DVD Release Date: December 21, 2004 (Twentieth Century Fox Home Entertainment)
Number of Discs: 4
Number of Episodes: 22
Running Time: 506 minutes
Total Run Time of Special Features: approx. 40 minutes
Languages, Subtitles, Closed Captioning: English,
Spanish, and French
Audio; English and Spanish Subtitles; Closed Captioned
Special Features: A Word From Matt Groening, Audio
Commentaries (on every episode), Deleted Scenes (on
most episodes), Animatic Showcase, A Look Back with
James L. Brooks, Audio Outtake ("Deep Space Homer"
episode), Special Language Feature ("Sweet Seymour
Skinner's Baadasssss Song" episode), Featurette
("Sweet Seymour Skinner's Baadasssss Song" episode)
Bart, Lisa, Homer, Marge, and the rest of the
residents of Springfield (don't ask which state) is
back, for a fifth season on DVD! And once again,
Twentieth Century Fox Home Entertainment has put
together a set that no fan can resist, complete with
deleted scenes, outtakes, audio commentaries (for all
22 episodes!), and more!
There is no need to introduce the show. After all,
everybody (well, at least everybody that cares) knows
everything that they need to know about The Simpsons.
However, just like every fan was saying when the
2nd, 3rd, and 4th seasons were being released, it can
be said yet again that the 5th season is the greatest
season to be released, at least until the 6th season
is released. Some of the great episodes featured in
the fifth season include "Homer's Barbershop Quartet,"
"Homer Goes to College," "Boy-Scoutz 'n the Hood,"
"Springfield" (this is the episode with Marge's
gambling problem), "Deep Space Homer," and "Lady
Bouvier's Lover." Of course, there are many great
episodes in this set, but those are just some of my
favorites. The guest voice list for the fifth season
isn't quite as large as it is for other seasons, but
some of the guests include George Harrison, The
Ramones, James Brown, Michelle Pfeiffer, Robert
Goulet, Buzz Aldrin, and James Taylor.
Fox has yet again placed this set in packaging similar
to the past releases. And really, that is a good
thing. For those that are in the process collecting
every season of The Simpsons that is released, it will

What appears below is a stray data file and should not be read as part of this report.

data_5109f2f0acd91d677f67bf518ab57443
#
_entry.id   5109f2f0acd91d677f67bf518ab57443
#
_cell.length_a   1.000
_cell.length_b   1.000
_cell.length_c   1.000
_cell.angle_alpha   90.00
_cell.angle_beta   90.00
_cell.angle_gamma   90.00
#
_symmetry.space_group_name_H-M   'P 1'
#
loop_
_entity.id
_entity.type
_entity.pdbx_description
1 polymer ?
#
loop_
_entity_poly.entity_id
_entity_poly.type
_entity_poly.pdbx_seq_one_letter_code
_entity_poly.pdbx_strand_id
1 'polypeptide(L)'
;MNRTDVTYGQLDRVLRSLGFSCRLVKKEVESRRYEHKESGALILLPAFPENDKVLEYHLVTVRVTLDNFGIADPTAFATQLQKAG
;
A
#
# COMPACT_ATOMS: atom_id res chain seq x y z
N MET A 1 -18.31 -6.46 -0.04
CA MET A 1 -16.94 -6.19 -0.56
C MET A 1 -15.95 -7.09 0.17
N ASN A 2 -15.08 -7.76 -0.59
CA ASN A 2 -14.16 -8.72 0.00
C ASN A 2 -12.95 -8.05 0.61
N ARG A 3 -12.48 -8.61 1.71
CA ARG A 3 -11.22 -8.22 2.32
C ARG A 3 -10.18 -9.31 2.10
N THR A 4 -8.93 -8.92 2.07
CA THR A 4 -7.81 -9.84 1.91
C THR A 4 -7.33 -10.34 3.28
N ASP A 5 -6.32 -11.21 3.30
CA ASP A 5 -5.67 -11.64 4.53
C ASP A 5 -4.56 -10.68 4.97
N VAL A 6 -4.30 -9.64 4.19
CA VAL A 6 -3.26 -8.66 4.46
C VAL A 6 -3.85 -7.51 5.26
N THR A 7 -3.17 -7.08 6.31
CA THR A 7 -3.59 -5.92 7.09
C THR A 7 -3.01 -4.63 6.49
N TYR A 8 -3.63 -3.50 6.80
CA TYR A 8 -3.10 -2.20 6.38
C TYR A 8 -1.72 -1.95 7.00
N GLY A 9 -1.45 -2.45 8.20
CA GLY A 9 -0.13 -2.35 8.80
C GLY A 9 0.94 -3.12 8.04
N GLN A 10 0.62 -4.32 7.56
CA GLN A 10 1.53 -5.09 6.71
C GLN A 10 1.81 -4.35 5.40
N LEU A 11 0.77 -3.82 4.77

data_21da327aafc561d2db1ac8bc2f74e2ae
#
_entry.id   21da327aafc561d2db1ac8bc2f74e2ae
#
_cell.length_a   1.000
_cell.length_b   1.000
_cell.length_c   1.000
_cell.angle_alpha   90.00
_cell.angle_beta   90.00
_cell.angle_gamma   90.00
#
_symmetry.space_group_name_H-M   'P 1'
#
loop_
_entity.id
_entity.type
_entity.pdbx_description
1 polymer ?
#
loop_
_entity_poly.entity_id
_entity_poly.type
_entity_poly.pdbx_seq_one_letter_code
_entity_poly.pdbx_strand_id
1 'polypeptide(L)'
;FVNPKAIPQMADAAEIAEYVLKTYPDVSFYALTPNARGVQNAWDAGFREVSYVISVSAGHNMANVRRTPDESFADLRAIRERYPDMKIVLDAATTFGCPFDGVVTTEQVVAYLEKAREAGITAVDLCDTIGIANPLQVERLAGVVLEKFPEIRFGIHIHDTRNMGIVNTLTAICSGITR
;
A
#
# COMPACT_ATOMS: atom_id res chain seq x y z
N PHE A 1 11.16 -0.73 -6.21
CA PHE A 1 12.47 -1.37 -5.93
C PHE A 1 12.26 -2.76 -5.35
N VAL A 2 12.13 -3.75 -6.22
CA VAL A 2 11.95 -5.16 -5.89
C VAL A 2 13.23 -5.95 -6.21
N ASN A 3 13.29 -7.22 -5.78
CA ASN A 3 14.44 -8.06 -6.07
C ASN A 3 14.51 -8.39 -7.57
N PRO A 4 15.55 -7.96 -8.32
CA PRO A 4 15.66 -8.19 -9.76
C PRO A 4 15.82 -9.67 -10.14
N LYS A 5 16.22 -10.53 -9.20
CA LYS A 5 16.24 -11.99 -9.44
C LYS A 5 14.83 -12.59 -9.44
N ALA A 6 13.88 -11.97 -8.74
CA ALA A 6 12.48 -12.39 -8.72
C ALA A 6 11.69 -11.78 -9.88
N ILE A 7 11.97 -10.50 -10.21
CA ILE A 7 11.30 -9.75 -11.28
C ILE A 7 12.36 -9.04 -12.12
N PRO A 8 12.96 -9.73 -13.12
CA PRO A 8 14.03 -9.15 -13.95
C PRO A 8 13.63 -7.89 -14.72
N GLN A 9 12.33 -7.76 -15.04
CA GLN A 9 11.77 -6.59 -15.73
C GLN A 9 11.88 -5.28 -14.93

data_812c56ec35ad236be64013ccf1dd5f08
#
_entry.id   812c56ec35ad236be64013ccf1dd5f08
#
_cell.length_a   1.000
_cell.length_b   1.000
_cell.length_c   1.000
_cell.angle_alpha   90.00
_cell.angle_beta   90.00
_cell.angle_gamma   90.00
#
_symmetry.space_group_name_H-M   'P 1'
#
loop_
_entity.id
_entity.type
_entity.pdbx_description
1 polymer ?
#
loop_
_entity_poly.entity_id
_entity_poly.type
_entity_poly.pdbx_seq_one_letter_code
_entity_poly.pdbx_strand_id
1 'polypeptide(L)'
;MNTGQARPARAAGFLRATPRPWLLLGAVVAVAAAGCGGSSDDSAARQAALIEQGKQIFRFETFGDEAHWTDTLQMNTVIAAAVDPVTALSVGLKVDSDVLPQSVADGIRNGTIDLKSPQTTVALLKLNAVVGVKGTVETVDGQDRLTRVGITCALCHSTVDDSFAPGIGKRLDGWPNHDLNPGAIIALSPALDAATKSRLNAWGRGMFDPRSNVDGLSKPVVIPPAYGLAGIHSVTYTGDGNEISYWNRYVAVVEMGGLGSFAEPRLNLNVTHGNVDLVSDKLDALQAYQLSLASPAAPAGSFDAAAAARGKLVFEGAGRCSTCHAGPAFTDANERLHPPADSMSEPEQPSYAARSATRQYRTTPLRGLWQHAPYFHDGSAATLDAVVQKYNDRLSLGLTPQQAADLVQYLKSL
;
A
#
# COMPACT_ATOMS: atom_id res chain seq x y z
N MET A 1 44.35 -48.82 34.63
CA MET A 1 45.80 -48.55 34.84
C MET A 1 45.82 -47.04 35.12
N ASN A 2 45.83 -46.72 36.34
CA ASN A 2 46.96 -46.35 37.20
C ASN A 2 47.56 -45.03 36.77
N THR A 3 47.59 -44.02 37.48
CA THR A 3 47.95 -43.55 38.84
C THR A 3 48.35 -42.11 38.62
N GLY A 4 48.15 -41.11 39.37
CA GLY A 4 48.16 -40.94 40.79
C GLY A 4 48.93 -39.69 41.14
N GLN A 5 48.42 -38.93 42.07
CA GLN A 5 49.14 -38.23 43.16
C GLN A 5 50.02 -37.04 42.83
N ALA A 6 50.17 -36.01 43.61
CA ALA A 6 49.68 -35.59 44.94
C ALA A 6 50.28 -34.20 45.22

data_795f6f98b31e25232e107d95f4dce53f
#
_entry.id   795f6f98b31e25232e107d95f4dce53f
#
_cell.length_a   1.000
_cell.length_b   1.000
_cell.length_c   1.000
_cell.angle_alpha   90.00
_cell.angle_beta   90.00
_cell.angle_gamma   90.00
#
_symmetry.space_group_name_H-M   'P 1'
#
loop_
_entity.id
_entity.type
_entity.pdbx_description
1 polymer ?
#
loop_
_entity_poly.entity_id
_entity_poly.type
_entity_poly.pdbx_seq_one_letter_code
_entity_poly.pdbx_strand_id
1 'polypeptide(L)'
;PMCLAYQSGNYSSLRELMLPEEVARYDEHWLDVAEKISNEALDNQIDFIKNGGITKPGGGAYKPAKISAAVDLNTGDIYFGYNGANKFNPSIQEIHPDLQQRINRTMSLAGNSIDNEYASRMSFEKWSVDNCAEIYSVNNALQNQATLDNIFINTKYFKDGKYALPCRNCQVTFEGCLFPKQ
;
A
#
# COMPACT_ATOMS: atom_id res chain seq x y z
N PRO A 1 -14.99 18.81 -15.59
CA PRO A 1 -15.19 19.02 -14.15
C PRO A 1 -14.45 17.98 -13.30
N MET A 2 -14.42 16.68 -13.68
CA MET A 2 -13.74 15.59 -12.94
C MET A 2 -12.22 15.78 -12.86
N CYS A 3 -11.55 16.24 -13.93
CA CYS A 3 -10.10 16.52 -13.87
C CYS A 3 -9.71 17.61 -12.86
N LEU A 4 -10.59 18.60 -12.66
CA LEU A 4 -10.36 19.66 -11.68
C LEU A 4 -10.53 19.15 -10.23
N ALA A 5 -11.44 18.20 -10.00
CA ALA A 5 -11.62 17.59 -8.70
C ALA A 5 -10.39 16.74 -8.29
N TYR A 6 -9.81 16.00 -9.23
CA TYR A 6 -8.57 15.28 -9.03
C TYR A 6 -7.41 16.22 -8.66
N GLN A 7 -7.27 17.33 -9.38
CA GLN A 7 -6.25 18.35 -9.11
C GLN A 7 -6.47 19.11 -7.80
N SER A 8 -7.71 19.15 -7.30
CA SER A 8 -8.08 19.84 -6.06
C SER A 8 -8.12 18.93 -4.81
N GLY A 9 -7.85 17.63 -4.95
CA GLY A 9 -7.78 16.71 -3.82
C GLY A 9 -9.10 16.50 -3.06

be nice to have a complete set someday that is in
similar packaging. The Simpsons sets always have a box
with a digipak with five separate panels that hold the
discs and episode booklet. The only thing that changes
each season is the color of the box, and for the fifth
season, the color of the box is red. As always, one of
the panels of the digipak has a special note from Matt
Groening talking about the season in general.
The episodes are spanned across four discs for the
fifth season. Discs One and Four contain five episodes
each and Discs Two and Three contain six episodes
each. Disc One. All episode specific special features
such as commentaries and animatics) are found on the
disc that the specific episode is located. All other
special features are found on Discs One and Four; more
details are provided a bit later in this review. Just
like the other seasons, a very highly detailed episode
booklet is included, complete with synopses, writers,
directors, guest stars, and numbers for chapter stops,
original airdates, run time, and special features
available for the particular episode.
Even the names of the people doing the audio
commentaries for each individual episode are included.
In general, the menus seem to get a little better with
each season that is released, but then again, every
time that one thing is improved, something else gets a
little bit worse. For this season, there are scenes
that show up on the main menu screen (a different one
on each disc), but what happens in the scene is